View Full Version : Sky-high prices in the UK!

John Gearing
07-23-2006, 04:03 PM
Went to England a few weeks ago (sadly, no time to look up John R. Smith, but may try to do so in October; to those who don't know of him, go over to people and places and read the wonderful little essays he wrote about his adventures in "Lulu", and know too that at one time the members of the bilge chipped in and bought JohnRSmith a real souwester of his very own)....

and I was astounded at the prices of things! Everything seemed to be about twice what it is in the US. Today an American friend called me from the Fairnborough (sp?) Air Show to report that his admission ticket had cost L27, or almost $55! Are the salaries over there double what they are here, or is the standard of living just a heckova lot lower?

UK bilge-mates, info please!!

07-23-2006, 04:10 PM
John, when I travel over there I have found that UK Pricing is the same. A drink in the US is $1.00 and in the UK it is 1 GBP (just an example), but the exchange rate kills you. 1 gbp = $1.84 (+/-)
I have wondered about the standard of living too. My friend in Chesterfield gets along pretty well, but no fancy cars, no frills, nothing like all the gotta haves that we excpect on this side of the pond.

Ed Harrow
07-23-2006, 04:29 PM
Gasoline is not the only thing that's cheap in the US. It might be interesting to come up with a list of common items and do some international price comparing.

07-23-2006, 05:14 PM
I've had this talk with John Welsford about NZ prices too. Most things have "number parity": something that costs $US1 costs $NZ1, but the exchange rate means that you're paying 40% (or so) less.

Imports are spendy everywhere. ;)

Paul Pless
07-23-2006, 05:32 PM
It might be interesting to come up with a list of common items and do some international price comparing.

This basket might be a nice place to start, its the one the 'pros' typically use.

FOOD AND BEVERAGES (breakfast cereal, milk, coffee, chicken, wine, service meals and snacks)
HOUSING (rent of primary residence, owners' equivalent rent, fuel oil, bedroom furniture)
APPAREL (men's shirts and sweaters, women's dresses, jewelry)
TRANSPORTATION (new vehicles, airline fares, gasoline, motor vehicle insurance)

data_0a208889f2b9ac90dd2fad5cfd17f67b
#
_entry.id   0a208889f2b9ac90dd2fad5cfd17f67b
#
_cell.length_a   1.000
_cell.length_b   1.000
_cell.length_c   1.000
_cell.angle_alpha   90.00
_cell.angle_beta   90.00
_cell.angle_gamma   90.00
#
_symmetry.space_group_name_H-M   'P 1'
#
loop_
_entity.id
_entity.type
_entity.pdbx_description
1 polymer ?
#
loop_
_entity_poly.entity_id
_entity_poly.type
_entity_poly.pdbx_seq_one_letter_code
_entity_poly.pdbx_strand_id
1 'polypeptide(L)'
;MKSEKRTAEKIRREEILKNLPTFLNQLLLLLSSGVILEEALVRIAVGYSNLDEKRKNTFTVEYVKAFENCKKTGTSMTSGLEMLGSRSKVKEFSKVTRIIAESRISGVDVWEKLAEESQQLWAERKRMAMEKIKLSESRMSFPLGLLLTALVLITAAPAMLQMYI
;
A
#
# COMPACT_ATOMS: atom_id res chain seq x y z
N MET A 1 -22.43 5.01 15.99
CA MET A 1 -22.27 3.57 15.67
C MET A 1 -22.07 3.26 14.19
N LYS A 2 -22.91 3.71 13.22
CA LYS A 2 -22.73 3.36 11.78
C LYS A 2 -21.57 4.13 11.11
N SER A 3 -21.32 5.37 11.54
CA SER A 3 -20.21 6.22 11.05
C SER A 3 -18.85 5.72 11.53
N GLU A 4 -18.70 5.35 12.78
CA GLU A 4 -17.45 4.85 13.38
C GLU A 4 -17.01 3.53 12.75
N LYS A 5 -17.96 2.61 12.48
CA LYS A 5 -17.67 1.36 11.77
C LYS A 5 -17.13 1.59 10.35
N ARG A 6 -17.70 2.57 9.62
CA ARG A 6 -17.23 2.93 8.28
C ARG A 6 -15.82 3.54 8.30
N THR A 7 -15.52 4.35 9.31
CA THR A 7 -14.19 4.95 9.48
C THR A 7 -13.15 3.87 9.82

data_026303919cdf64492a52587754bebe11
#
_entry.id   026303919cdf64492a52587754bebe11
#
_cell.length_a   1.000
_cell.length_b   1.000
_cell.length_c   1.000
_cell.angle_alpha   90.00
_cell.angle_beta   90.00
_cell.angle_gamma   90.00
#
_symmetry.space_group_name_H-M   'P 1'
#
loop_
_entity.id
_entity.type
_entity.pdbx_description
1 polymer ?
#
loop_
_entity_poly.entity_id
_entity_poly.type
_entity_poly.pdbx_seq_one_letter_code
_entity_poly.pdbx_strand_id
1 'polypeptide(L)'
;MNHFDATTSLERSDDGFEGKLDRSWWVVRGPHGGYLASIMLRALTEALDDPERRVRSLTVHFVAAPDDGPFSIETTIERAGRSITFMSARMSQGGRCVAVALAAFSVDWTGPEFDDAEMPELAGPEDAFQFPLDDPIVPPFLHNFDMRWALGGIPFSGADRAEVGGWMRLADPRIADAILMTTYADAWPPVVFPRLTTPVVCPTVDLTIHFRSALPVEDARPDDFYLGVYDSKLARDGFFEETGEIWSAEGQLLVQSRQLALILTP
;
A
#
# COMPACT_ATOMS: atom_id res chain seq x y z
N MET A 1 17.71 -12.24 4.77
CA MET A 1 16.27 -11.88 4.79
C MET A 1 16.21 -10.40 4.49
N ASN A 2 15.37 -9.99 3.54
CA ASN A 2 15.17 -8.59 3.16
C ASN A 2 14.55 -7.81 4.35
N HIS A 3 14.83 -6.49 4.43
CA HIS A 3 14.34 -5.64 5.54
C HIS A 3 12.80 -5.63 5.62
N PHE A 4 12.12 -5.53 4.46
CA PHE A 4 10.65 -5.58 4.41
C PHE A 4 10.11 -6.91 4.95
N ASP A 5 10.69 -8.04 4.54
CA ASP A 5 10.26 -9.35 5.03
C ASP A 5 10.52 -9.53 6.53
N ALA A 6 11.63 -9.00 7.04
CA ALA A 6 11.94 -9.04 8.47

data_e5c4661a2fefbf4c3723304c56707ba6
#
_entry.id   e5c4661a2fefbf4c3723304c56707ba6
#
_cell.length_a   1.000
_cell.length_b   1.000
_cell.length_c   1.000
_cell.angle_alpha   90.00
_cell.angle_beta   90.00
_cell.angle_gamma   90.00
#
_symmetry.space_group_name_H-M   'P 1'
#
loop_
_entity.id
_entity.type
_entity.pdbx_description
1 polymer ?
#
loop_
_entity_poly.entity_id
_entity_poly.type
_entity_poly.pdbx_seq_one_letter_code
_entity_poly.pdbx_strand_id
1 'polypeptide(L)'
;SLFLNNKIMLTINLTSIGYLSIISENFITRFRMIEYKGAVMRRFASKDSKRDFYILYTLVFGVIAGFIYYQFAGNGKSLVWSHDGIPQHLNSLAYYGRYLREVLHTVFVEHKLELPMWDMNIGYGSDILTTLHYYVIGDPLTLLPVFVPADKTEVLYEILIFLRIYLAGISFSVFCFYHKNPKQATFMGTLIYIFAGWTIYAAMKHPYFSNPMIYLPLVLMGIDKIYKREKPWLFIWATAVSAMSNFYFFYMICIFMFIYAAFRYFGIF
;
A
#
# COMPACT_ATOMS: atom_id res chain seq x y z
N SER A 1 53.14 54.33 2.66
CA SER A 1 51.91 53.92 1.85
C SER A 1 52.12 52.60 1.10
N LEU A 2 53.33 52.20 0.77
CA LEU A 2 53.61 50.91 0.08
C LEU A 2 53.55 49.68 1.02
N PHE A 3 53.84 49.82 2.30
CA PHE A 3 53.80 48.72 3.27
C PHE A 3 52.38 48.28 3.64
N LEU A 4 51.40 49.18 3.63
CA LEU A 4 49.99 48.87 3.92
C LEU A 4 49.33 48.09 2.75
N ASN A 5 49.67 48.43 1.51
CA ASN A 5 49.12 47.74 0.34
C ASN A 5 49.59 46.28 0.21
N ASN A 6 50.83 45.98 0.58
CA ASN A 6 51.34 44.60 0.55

MEDICAL CARE (prescription drugs and medical supplies, physicians' services, eyeglasses and eye care, hospital services)
RECREATION (televisions, pets and pet products, sports equipment, admissions);
EDUCATION AND COMMUNICATION (college tuition, postage, telephone services, computer software and accessories);
OTHER GOODS AND SERVICES (tobacco and smoking products, haircuts and other personal services, funeral expenses).

Oh yes, don't forget to delineate the various issues surrounding taxation.

John Gearing
07-23-2006, 06:35 PM
Okay, I'll start. Gasoline was about L1.0 per liter, which rounds out to about $8 a gallon given the exchange rate when I was there. Rent for a small, inexpensively furnished, 3 room apartment located above a convience store in a town 25 miles south of London is about $2200 a month; this is about what a place twice as big with central air, all utils paid and located on the Upper East Side of Manhattan (vicinity 80th and 1st) costs. Other housing examples: duplexes and even quad-plexes selling for $300k and up. And I am thinking these are not freeholds, but leaseholds? And how is it that my favorite Lagavullin 16 yr old single malt costs roughly 30% more within an hour's drive of the distillery than it does at my favorite place over here? And yet, on Saturday in this particular English town I saw scads of flash cars: BMWs, Porsche's, a Bentley (new one), a Ferrari, Lambo, a few Mercs. Bimmers were the most plentiful of the lot, with Boxsters not far behind.

P.I. Stazzer-Newt
07-23-2006, 06:45 PM
You'll have a hard time driving for a whole hour from the Lagavullin distillery.

Gary E
07-23-2006, 07:11 PM
Prices of stuff does not mean much unless you also state the incomes for like jobs.

And that price of gas??? Most of it is the TAX imposed by their govmint.
The raw material, Crude Oil, cost them the same as it does everyone else in the world.

07-23-2006, 07:19 PM
The dollar has been falling against other currencies for months. This is NOT the time to go abroad.

John Gearing
07-23-2006, 08:26 PM
Yeah, I know, Lag is made on an island. But there I was in Oban at the distillery (Lag is also under this corporate banner), which is not too far from where I could get to where Lag is actually made, and in the main hall they of course had Lag for sale.

As for jobs, I took a look at the posters outside a recruiter's office. Basic clerical jobs could be as low as L7/hour, but quite a few higher level clerical positions were in the $34K range give or take a couple of thou. Saw a few manager spots for around $80k but most seem to be closer to $50k. A friend I have there says his company is hiring computer/business ops analysts at around $60k, which seems to be about the same as he said they make here in the States. Now up in the Hebrides I saw some jobs that paid more than I expected but I'm thinking there must have been some differential involved due to the remote location. Saw an article in one of the London tabloids (one wihthout page 3 girls) trumpeting the creation of another few thousand who had earned at least $1million last year; but the article went on to say that except for those who got it as family money, the vast majority of the millionaires were either bankers or lawyers who worked in the financial heart of the country, the square mile known as The City of London.